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Contents of /slime/HACKING

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Revision 1.1 - (hide annotations)
Wed Dec 17 18:19:19 2003 UTC (10 years, 4 months ago) by lgorrie
Branch: MAIN
CVS Tags: SLIME-0-10
New file summarising our way of working.
1 lgorrie 1.1 * The SLIME Hacker's Handbook -*- outline -*-
3     * ChangeLog
5     For each change we make an entry in the ChangeLog file. This is
6     typically done using the command `add-change-log-entry-other-window'
7     (C-x 4 a). The message can be automatically extracted from the
8     ChangeLog to use in a CVS commit message by pressing C-c C-a in a
9     vc-mode or pcl-cvs commit buffer.
11     ChangeLog diffs are automatically sent to the slime-devel mailing list
12     each day as a digest summary of the slime-cvs list.
14     For good tips on writing ChangeLog entries see the GNU Coding Standards:
15     http://www.gnu.org/prep/standards_40.html#SEC40
17     For information about Emacs's ChangeLog support see the `Change Log'
18     and `Change Logs and VC' nodes of the Emacs manual:
19     http://www.gnu.org/software/emacs/manual/html_node/emacs_333.html#SEC333
20     http://www.gnu.org/software/emacs/manual/html_node/emacs_156.html#SEC156
22     * Adding a backend function
24     To add a new "backend" function that must be implemented separately
25     for each Lisp, we add a generic function in swank-backend.lisp and
26     export the function name. We then provide a method for the function in
27     the specific backend file for each Lisp that supports it. If a
28     reasonable default implementation can be provided, we do so in
29     swank-backend.lisp by specializing NO-APPLICABLE-METHOD [or is that a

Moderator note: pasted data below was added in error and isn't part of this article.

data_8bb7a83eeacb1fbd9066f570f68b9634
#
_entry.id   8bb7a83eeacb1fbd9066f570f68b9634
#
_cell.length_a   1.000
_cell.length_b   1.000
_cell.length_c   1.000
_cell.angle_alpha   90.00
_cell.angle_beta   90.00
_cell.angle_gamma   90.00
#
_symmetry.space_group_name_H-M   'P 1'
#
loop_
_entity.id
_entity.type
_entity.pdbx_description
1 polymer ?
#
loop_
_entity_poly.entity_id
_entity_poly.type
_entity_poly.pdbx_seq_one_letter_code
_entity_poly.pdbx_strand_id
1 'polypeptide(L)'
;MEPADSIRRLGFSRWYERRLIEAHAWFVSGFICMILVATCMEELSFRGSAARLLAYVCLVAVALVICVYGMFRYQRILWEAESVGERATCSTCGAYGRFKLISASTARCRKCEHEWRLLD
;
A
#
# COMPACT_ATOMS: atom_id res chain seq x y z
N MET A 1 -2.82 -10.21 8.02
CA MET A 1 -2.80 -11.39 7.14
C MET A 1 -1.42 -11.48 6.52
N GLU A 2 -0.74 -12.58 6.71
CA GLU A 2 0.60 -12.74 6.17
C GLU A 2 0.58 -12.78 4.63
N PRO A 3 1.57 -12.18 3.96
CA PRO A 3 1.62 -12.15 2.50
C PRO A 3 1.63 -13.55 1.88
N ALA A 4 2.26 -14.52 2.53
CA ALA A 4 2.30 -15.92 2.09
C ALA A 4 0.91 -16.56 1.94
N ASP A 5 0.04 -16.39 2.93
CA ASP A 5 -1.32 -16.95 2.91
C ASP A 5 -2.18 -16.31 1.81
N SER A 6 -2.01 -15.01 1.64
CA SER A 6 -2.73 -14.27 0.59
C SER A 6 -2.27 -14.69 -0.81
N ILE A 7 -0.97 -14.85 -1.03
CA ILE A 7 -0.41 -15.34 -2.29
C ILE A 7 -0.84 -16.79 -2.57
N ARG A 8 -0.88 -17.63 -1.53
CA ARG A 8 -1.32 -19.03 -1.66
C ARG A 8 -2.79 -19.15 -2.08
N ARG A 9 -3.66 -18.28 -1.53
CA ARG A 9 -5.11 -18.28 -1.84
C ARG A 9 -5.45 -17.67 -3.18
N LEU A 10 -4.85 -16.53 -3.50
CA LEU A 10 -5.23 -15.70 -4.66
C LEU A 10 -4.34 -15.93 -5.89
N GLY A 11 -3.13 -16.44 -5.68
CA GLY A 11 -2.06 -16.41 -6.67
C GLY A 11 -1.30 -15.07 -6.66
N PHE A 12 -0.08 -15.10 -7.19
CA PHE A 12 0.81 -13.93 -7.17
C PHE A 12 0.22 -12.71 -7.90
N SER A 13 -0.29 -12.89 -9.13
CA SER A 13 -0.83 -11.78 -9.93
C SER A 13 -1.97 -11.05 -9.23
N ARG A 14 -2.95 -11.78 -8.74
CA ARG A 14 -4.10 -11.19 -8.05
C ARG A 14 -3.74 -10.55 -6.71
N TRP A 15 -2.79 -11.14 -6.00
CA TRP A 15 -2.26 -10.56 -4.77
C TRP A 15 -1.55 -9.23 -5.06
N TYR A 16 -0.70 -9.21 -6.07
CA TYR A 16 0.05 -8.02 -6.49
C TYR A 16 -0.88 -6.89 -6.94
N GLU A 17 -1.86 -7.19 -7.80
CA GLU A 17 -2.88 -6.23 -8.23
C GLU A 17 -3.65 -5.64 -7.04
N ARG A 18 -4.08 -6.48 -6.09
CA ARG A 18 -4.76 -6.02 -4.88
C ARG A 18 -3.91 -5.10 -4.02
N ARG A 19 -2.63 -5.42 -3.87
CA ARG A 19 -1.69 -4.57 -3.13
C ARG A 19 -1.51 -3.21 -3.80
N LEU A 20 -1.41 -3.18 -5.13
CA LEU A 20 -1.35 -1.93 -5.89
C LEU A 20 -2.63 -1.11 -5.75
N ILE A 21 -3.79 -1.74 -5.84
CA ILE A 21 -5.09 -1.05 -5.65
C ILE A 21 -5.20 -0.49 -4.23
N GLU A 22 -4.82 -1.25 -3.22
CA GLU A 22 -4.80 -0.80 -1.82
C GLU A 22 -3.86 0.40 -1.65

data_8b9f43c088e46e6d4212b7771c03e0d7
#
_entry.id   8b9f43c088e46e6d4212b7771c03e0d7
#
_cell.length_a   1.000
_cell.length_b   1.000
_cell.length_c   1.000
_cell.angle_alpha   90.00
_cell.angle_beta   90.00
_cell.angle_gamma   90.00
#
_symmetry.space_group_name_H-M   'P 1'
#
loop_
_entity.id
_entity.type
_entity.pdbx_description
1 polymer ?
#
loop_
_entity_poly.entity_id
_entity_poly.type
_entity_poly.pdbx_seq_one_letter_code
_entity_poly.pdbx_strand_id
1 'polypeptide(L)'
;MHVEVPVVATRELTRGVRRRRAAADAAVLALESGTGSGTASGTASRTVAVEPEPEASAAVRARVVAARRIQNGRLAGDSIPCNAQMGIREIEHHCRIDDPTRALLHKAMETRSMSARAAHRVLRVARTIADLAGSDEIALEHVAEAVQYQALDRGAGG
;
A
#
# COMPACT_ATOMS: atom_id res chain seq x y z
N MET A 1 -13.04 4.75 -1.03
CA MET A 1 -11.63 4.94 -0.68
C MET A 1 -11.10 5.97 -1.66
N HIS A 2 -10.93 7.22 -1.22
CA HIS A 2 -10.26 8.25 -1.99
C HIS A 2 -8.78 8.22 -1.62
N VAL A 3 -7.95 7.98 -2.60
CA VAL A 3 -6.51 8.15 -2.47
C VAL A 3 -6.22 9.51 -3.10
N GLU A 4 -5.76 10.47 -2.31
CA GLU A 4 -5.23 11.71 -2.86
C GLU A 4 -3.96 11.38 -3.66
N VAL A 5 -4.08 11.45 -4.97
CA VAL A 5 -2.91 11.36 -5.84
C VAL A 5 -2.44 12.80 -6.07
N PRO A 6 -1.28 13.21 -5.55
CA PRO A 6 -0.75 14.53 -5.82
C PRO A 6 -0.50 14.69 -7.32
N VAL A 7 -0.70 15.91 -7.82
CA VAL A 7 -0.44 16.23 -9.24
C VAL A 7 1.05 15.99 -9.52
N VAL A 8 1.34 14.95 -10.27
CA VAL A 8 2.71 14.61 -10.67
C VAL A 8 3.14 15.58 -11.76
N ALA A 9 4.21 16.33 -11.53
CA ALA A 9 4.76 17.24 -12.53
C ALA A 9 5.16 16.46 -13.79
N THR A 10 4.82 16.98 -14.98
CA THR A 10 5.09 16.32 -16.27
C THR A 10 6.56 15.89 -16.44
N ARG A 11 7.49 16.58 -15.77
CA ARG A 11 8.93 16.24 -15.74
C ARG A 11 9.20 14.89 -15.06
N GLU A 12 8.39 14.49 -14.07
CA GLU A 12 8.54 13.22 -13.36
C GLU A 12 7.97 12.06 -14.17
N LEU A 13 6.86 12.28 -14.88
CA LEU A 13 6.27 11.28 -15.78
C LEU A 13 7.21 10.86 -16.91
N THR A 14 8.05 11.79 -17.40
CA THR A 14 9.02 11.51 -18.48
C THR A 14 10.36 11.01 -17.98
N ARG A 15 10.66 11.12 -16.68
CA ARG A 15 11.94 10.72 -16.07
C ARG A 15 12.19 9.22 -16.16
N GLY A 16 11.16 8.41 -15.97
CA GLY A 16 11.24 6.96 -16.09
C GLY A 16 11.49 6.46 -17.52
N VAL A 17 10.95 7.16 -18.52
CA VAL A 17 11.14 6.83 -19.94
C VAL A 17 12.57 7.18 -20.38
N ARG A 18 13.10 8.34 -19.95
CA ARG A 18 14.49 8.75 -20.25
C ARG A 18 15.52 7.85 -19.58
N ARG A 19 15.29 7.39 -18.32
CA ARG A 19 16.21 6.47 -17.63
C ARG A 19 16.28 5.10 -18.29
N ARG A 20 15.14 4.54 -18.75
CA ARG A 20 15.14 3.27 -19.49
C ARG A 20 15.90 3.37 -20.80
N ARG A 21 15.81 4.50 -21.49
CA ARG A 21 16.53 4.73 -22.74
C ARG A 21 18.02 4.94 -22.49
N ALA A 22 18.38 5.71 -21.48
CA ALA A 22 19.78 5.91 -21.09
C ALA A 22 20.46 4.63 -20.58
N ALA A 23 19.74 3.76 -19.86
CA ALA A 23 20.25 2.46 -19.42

30     bad idea? -luke].
32     Because these generic functions define our interface for people
33     porting to new Lisps, it is especially helpful to clearly document
34     them.
36     Currently not all backend functions are defined in this way. We are
37     ongoingly refactoring the code so that swank.lisp will only call
38     backend functions via the generic functions defined in
39     swank-backend.lisp. When this refactoring is complete we intend to
40     make the separation stronger by putting the portable and non-portable
41     code in separate Lisp packages.
43     Refactoring code to avoid direct calls from swank.lisp to functions
44     defined in swank-<impl>.lisp is good for karma.
46     * Calling Lisp from Emacs
48     By convention our Elisp code only calls functions in the SWANK package
49     that are defined with DEFSLIMEFUN, and calls them with constants for
50     arguments. The idea is to keep all of the Common Lisp code in separate
51     source files so that it's easy to see what Lisp code runs, without
52     needing to look for snippets of CL in the Elisp sources.
54     Our current Elisp code sometimes calls SWANK-exported functions that
55     are not defined by DEFSLIMEFUN, but by DEFGENERIC in
56     swank-backend.lisp. [Is it just me that does this, and should I stop
57     it? -luke]
59     * Test Suite
61     The Elisp code includes a command `slime-run-tests' to run a test
62     suite. This can give a pretty good sanity-check for your changes.
64     Some backends do not pass the full test suite because of missing
65     features. In these cases the test suite is still useful to ensure that
66     changes don't introduce new errors. CMUCL has historically passed the
67     full test suite, and so it makes a good sanity check for fundamental
68     changes (e.g. to the protocol).
70     Running the test suite, adding new cases, and increasing the number of
71     cases that backends support are all very good for karma.
73     * outline-minor-mode
75     The SLIME source files have special comments that outline-minor-mode
76     can use to "fold" source buffers down to a section-by-section
77     outline. See the `Outline Mode' node of the Emacs manual for details:
78     http://www.gnu.org/software/emacs/manual/html_node/emacs_246.html#SEC246
80     * Coding style
82     We like the fact that each function in SLIME will fit on a single
83     screen, and would like to preserve this property! Beyond that we're
84     not dogmatic :-)
86     In early discussions we all made happy noises about the advice in
87     Norvig and Pitman's _Tutorial on Good Lisp Programming Style_:
88     http://www.norvig.com/luv-slides.ps
90     Remember that to rewrite a program better is the sincerest form of
91     code appreciation. If you can see a way to rewrite a part of SLIME
92     better, please do so!

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